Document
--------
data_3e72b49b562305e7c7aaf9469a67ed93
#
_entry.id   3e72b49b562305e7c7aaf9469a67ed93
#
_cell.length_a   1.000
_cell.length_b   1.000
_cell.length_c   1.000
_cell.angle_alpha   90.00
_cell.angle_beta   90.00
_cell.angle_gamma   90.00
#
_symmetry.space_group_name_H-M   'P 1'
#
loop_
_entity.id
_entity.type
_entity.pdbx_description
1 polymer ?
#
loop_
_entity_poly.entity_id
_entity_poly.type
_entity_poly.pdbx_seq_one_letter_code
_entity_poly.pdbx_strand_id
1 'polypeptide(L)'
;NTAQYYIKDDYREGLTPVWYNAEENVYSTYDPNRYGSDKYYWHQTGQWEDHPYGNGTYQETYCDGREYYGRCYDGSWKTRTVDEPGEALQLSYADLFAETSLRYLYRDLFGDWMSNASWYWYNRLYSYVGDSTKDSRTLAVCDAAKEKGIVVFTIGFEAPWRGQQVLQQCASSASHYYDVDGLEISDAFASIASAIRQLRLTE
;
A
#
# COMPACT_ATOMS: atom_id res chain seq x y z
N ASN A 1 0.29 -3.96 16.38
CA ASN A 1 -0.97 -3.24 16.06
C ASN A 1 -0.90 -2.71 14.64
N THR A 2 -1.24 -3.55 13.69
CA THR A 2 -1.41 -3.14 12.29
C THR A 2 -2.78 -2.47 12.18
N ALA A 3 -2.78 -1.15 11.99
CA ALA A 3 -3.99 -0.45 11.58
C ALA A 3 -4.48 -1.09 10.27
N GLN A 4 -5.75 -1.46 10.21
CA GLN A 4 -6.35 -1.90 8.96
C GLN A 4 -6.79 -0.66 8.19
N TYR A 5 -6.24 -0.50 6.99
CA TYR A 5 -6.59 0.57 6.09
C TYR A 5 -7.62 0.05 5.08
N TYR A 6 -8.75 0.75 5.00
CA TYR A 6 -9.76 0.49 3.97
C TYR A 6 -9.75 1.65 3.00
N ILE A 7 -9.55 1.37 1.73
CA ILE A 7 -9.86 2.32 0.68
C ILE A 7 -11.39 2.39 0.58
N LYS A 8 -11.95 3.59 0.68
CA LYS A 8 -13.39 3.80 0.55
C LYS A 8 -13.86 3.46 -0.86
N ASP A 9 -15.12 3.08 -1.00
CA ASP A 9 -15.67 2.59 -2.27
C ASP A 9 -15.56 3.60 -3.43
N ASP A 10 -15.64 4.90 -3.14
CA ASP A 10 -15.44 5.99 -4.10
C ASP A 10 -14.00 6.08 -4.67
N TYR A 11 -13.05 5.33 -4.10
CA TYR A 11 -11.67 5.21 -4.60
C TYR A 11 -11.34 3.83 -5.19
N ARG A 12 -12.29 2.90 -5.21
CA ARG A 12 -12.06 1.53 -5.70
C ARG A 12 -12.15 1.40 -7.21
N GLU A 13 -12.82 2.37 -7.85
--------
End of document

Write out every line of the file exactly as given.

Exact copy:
data_3e72b49b562305e7c7aaf9469a67ed93
#
_entry.id   3e72b49b562305e7c7aaf9469a67ed93
#
_cell.length_a   1.000
_cell.length_b   1.000
_cell.length_c   1.000
_cell.angle_alpha   90.00
_cell.angle_beta   90.00
_cell.angle_gamma   90.00
#
_symmetry.space_group_name_H-M   'P 1'
#
loop_
_entity.id
_entity.type
_entity.pdbx_description
1 polymer ?
#
loop_
_entity_poly.entity_id
_entity_poly.type
_entity_poly.pdbx_seq_one_letter_code
_entity_poly.pdbx_strand_id
1 'polypeptide(L)'
;NTAQYYIKDDYREGLTPVWYNAEENVYSTYDPNRYGSDKYYWHQTGQWEDHPYGNGTYQETYCDGREYYGRCYDGSWKTRTVDEPGEALQLSYADLFAETSLRYLYRDLFGDWMSNASWYWYNRLYSYVGDSTKDSRTLAVCDAAKEKGIVVFTIGFEAPWRGQQVLQQCASSASHYYDVDGLEISDAFASIASAIRQLRLTE
;
A
#
# COMPACT_ATOMS: atom_id res chain seq x y z
N ASN A 1 0.29 -3.96 16.38
CA ASN A 1 -0.97 -3.24 16.06
C ASN A 1 -0.90 -2.71 14.64
N THR A 2 -1.24 -3.55 13.69
CA THR A 2 -1.41 -3.14 12.29
C THR A 2 -2.78 -2.47 12.18
N ALA A 3 -2.78 -1.15 11.99
CA ALA A 3 -3.99 -0.45 11.58
C ALA A 3 -4.48 -1.09 10.27
N GLN A 4 -5.75 -1.46 10.21
CA GLN A 4 -6.35 -1.90 8.96
C GLN A 4 -6.79 -0.66 8.19
N TYR A 5 -6.24 -0.50 6.99
CA TYR A 5 -6.59 0.57 6.09
C TYR A 5 -7.62 0.05 5.08
N TYR A 6 -8.75 0.75 5.00
CA TYR A 6 -9.76 0.49 3.97
C TYR A 6 -9.75 1.65 3.00
N ILE A 7 -9.55 1.37 1.73
CA ILE A 7 -9.86 2.32 0.68
C ILE A 7 -11.39 2.39 0.58
N LYS A 8 -11.95 3.59 0.68
CA LYS A 8 -13.39 3.80 0.55
C LYS A 8 -13.86 3.46 -0.86
N ASP A 9 -15.12 3.08 -1.00
CA ASP A 9 -15.67 2.59 -2.27
C ASP A 9 -15.56 3.60 -3.43
N ASP A 10 -15.64 4.90 -3.14
CA ASP A 10 -15.44 5.99 -4.10
C ASP A 10 -14.00 6.08 -4.67
N TYR A 11 -13.05 5.33 -4.10
CA TYR A 11 -11.67 5.21 -4.60
C TYR A 11 -11.34 3.83 -5.19
N ARG A 12 -12.29 2.90 -5.21
CA ARG A 12 -12.06 1.53 -5.70
C ARG A 12 -12.15 1.40 -7.21
N GLU A 13 -12.82 2.37 -7.85